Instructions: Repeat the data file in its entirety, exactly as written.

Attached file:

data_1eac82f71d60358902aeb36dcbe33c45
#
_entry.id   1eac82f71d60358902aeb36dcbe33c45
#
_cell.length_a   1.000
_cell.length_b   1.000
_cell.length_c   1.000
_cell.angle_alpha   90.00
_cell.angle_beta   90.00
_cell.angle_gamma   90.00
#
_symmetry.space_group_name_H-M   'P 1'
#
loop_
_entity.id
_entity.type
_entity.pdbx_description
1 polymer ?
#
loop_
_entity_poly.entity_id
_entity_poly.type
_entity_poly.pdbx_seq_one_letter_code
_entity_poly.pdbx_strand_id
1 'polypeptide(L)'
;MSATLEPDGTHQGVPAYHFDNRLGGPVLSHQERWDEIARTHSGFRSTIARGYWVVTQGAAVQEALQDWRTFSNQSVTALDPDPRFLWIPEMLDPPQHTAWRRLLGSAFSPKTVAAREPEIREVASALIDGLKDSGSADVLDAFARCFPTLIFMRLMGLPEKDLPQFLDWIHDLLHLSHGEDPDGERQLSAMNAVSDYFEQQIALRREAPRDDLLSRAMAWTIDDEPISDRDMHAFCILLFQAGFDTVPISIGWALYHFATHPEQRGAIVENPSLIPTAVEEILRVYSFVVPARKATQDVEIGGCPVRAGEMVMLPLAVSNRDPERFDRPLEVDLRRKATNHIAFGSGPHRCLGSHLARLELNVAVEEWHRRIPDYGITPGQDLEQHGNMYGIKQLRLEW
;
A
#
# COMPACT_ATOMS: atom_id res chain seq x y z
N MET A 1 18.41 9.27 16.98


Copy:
data_1eac82f71d60358902aeb36dcbe33c45
#
_entry.id   1eac82f71d60358902aeb36dcbe33c45
#
_cell.length_a   1.000
_cell.length_b   1.000
_cell.length_c   1.000
_cell.angle_alpha   90.00
_cell.angle_beta   90.00
_cell.angle_gamma   90.00
#
_symmetry.space_group_name_H-M   'P 1'
#
loop_
_entity.id
_entity.type
_entity.pdbx_description
1 polymer ?
#
loop_
_entity_poly.entity_id
_entity_poly.type
_entity_poly.pdbx_seq_one_letter_code
_entity_poly.pdbx_strand_id
1 'polypeptide(L)'
;MSATLEPDGTHQGVPAYHFDNRLGGPVLSHQERWDEIARTHSGFRSTIARGYWVVTQGAAVQEALQDWRTFSNQSVTALDPDPRFLWIPEMLDPPQHTAWRRLLGSAFSPKTVAAREPEIREVASALIDGLKDSGSADVLDAFARCFPTLIFMRLMGLPEKDLPQFLDWIHDLLHLSHGEDPDGERQLSAMNAVSDYFEQQIALRREAPRDDLLSRAMAWTIDDEPISDRDMHAFCILLFQAGFDTVPISIGWALYHFATHPEQRGAIVENPSLIPTAVEEILRVYSFVVPARKATQDVEIGGCPVRAGEMVMLPLAVSNRDPERFDRPLEVDLRRKATNHIAFGSGPHRCLGSHLARLELNVAVEEWHRRIPDYGITPGQDLEQHGNMYGIKQLRLEW
;
A
#
# COMPACT_ATOMS: atom_id res chain seq x y z
N MET A 1 18.41 9.27 16.98